Two cartoons on familiar themes

In my comics feed recently: a One Big Happy (from 4/6/10) on masculinity for boys; and a Wayno / Piraro  Bizarro (from 4/23) with an Ahab and the whale cartoon (but with a whole lot more packed into it).

Grocery shopping. The OBH:

(#1) Joe (age 8) to his dad, reading from the Masculinity 101 syllabus: Real Men Don’t Shop

From my 12/19/21 posting “Masculinity comics 8”, with a note on this series of comics on masculinity for boys:

From the first [of these comics], on 10/5/21:

I’ve been accumulating comic strips having to do with boys and masculinity, in particular about what they’ve picked up about normatively masculine behavior and attitudes by the age of 8 or so: the age of the character Joe in the comic strip One Big Happy, who’s the older brother of Ruthie, age 6, who’s the central character of the strip. … To judge from the comics (and my recollections of boyhood), an 8-year-old has an extensive and pretty fine-grained command of the cultural norms of masculinity within his social group.

Those cultural norms include the central injunction to avoid anything that smacks of femininity; anything feminine contaminates and spoils masculine identity. That will of course require staying away from anything viewed as women’s work — and (in the pervasive culture of modern America) most of the whole chain of meal service counts as women’s work: planning meals, shopping for the groceries and then storing them, preparing the meals, setting the table, serving the food, clearing the table, handling any resulting garbage, trash, and leftovers, and handling the used dishes and utensils (washing, drying, and storing them).

Some of these activities can be performed by adult males or children (even boys), but some are normatively reserved for women (or gay men). In particular, grocery shopping is so reserved: a woman (or gay man) does the household shopping alone or in company with a household partner. Consequently a guy who’s shopping alone at a grocery store and who seems to know what he’s doing — straight guys whose partners are momentarily not available to do the shopping can sometimes be found wandering incompetently through the aisles — will read culturally as straight but unpartnered, or as gay.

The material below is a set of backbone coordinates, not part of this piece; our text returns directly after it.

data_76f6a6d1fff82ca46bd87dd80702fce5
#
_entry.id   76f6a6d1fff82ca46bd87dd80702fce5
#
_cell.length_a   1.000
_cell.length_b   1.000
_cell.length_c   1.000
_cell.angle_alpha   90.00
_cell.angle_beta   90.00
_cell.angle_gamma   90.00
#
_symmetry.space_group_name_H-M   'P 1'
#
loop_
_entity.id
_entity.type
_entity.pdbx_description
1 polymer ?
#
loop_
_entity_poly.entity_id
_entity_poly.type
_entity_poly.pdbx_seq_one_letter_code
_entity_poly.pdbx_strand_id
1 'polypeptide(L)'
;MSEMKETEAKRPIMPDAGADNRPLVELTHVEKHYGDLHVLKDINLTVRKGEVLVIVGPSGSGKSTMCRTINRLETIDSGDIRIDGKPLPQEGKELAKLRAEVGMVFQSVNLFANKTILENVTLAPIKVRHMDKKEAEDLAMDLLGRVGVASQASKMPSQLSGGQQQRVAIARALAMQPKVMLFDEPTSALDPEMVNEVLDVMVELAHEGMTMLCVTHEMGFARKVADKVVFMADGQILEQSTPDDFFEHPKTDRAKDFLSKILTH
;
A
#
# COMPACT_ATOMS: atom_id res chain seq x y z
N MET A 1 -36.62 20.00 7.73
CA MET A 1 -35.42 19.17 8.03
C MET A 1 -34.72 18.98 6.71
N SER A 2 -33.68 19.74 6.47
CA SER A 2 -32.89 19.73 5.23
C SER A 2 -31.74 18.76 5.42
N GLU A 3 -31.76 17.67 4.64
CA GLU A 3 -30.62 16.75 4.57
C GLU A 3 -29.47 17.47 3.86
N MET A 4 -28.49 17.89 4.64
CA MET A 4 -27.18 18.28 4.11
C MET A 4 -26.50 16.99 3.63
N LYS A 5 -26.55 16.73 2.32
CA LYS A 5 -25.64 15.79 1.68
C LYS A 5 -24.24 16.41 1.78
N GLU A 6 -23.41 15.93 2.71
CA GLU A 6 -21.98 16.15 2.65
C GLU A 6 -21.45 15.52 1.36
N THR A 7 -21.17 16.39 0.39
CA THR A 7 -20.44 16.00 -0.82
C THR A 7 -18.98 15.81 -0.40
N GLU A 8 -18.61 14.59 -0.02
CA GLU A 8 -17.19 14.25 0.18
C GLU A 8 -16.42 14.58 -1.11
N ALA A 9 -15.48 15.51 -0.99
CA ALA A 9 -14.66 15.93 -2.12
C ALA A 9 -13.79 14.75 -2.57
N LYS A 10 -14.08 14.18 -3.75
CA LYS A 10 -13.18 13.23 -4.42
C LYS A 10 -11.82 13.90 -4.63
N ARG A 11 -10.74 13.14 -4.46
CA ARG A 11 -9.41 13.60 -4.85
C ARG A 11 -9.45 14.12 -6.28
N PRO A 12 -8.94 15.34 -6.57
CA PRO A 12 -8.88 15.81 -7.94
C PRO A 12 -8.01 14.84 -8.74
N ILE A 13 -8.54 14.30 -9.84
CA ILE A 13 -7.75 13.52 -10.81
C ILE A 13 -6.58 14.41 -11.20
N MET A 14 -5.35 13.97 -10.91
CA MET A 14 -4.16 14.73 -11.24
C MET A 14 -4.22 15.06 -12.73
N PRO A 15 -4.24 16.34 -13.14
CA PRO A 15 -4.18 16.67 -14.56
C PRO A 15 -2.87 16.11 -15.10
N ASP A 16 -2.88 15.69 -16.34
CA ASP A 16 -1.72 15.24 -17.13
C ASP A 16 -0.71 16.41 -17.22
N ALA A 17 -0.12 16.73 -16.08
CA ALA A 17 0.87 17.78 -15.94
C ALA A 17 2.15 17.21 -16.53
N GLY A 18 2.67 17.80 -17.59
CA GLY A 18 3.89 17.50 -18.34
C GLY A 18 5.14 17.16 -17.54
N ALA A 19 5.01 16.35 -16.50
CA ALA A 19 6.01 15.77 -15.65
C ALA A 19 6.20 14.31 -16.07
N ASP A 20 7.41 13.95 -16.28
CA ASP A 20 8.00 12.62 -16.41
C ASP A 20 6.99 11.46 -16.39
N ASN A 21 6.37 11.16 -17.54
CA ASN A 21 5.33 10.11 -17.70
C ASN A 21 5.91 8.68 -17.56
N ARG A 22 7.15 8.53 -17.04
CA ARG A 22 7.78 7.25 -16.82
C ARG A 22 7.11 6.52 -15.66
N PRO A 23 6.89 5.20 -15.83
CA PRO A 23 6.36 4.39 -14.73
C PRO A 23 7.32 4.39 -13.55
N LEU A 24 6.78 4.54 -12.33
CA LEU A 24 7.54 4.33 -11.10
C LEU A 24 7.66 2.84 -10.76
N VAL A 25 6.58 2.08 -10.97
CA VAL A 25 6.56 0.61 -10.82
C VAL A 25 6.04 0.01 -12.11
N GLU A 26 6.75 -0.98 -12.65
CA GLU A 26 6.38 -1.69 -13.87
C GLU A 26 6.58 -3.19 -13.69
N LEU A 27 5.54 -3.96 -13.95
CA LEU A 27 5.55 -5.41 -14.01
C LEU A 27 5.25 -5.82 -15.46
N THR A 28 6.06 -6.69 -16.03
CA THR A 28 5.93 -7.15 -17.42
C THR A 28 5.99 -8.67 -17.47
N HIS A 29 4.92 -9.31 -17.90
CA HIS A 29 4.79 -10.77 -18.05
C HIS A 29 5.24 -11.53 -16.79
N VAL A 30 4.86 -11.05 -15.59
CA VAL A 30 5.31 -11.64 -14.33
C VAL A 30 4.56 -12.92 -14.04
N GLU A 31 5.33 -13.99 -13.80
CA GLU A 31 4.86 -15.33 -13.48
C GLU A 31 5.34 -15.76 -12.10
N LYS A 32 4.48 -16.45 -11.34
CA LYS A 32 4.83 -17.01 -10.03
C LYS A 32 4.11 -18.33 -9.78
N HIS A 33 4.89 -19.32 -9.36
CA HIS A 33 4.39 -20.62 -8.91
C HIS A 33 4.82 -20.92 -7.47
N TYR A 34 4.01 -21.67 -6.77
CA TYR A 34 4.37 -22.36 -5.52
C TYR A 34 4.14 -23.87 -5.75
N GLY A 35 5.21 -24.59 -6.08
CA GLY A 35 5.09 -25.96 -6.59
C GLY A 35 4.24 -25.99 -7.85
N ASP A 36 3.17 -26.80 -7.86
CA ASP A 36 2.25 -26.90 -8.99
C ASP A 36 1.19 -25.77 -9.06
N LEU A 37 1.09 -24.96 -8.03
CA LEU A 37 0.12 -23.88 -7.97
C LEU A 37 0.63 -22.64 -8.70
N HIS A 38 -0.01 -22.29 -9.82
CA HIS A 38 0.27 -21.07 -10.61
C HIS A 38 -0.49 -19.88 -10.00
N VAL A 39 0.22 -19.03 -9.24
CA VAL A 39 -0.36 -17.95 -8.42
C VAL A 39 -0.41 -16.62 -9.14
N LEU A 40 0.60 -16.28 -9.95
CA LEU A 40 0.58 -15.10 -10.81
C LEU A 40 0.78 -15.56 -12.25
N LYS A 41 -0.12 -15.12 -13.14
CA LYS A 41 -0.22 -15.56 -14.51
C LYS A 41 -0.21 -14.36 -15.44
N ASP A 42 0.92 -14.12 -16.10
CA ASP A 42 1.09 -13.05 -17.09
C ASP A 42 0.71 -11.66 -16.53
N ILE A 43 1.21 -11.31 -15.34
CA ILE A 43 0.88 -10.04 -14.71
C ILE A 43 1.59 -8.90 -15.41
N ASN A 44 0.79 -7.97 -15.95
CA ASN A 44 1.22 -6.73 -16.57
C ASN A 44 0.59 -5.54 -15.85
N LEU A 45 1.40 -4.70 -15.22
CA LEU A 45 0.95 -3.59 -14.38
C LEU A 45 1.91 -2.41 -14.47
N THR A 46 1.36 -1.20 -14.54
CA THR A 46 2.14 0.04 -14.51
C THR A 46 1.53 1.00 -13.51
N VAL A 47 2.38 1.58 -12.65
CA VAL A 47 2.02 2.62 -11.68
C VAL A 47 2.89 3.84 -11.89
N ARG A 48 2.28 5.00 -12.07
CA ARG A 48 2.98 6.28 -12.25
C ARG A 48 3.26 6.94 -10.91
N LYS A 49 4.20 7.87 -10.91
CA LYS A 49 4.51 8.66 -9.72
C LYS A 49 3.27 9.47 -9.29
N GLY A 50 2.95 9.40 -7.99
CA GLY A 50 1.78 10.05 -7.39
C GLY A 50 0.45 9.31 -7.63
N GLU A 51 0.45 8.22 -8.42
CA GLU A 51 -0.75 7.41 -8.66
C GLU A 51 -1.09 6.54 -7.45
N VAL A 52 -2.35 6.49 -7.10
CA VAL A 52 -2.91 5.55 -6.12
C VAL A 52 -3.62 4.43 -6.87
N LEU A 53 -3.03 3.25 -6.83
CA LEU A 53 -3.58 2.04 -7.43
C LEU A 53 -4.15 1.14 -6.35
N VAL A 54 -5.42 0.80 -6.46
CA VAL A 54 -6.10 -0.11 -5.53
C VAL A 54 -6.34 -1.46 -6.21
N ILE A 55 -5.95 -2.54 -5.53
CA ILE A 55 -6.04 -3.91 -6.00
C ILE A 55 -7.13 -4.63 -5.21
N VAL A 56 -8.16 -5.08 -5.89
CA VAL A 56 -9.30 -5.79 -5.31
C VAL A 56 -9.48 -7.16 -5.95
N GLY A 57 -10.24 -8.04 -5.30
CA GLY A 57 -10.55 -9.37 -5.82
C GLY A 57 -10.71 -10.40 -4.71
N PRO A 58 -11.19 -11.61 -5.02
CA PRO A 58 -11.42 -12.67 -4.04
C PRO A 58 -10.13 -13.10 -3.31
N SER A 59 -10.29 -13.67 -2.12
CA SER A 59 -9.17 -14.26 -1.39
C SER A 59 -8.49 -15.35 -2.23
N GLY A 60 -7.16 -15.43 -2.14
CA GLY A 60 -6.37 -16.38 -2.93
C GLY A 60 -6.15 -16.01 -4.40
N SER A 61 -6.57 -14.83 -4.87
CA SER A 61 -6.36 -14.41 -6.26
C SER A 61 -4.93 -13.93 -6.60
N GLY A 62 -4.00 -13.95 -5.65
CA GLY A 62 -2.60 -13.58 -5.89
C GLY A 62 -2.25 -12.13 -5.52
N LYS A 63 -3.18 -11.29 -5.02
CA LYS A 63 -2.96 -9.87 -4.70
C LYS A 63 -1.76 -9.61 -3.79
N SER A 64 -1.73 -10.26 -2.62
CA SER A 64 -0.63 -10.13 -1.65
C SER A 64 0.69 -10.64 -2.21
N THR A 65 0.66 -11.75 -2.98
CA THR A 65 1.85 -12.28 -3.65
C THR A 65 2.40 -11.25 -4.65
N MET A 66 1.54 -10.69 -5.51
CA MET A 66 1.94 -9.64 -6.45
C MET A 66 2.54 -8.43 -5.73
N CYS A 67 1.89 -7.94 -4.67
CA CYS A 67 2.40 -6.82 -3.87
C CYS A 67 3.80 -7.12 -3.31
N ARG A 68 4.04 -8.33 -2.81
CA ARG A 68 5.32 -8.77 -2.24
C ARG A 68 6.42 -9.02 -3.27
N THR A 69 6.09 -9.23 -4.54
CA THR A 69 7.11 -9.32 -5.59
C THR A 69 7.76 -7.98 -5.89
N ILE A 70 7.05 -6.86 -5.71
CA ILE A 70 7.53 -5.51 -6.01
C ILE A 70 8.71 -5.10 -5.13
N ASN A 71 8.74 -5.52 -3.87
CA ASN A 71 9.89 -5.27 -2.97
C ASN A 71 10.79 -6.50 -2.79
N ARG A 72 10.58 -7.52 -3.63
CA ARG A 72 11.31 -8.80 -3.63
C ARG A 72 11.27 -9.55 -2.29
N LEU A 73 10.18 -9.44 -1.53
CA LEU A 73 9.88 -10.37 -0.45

A side product of these cultural norms is that grocery stores and supermarkets can become places to look (usually in a fairly low-key fashion) for pickups. Apparently, lots of straight guys try to pick up women at the market; I can attest that markets in gayborhoods are often heavily cruisy; and also that a lone male shopper who reads as straight and looks presentable is likely to be approached in a friendly way by women (my experience, and my dad’s as well). (A lone male shopper with a kid in tow, well, wow.)

Well, getting back to #1: the world in which Joe will be interested in picking up chicks is still in his future (it’s a tricky transition from early boyhood). Meanwhile, he’s asserting his masculinity with I ain’t doin’ no shoppin’ — thick with socially marked “g-dropping” (informal, skewed towards working-class masculinity), and, really strikingly, using an ain’t that would be unexpected in his middle-class milieu, but here serves as an aggressive marker of working-class masculinity. In front of his dad, he probably wouldn’t go all the way to I ain’t doin’ no fuckin’ shoppin’, but he might go there talking to his buddies.

Captain Ahab, the sailor Ishmael, and the whale Moby-Dick. The Bizarro, showing those three characters, left to right:

(#2) (If you’re puzzled by the odd symbols in the cartoon — Dan Piraro says there are 3 in this strip — see this Page.)

The cartoon is, first of all, a play on words, with its imperfectly punning imperative: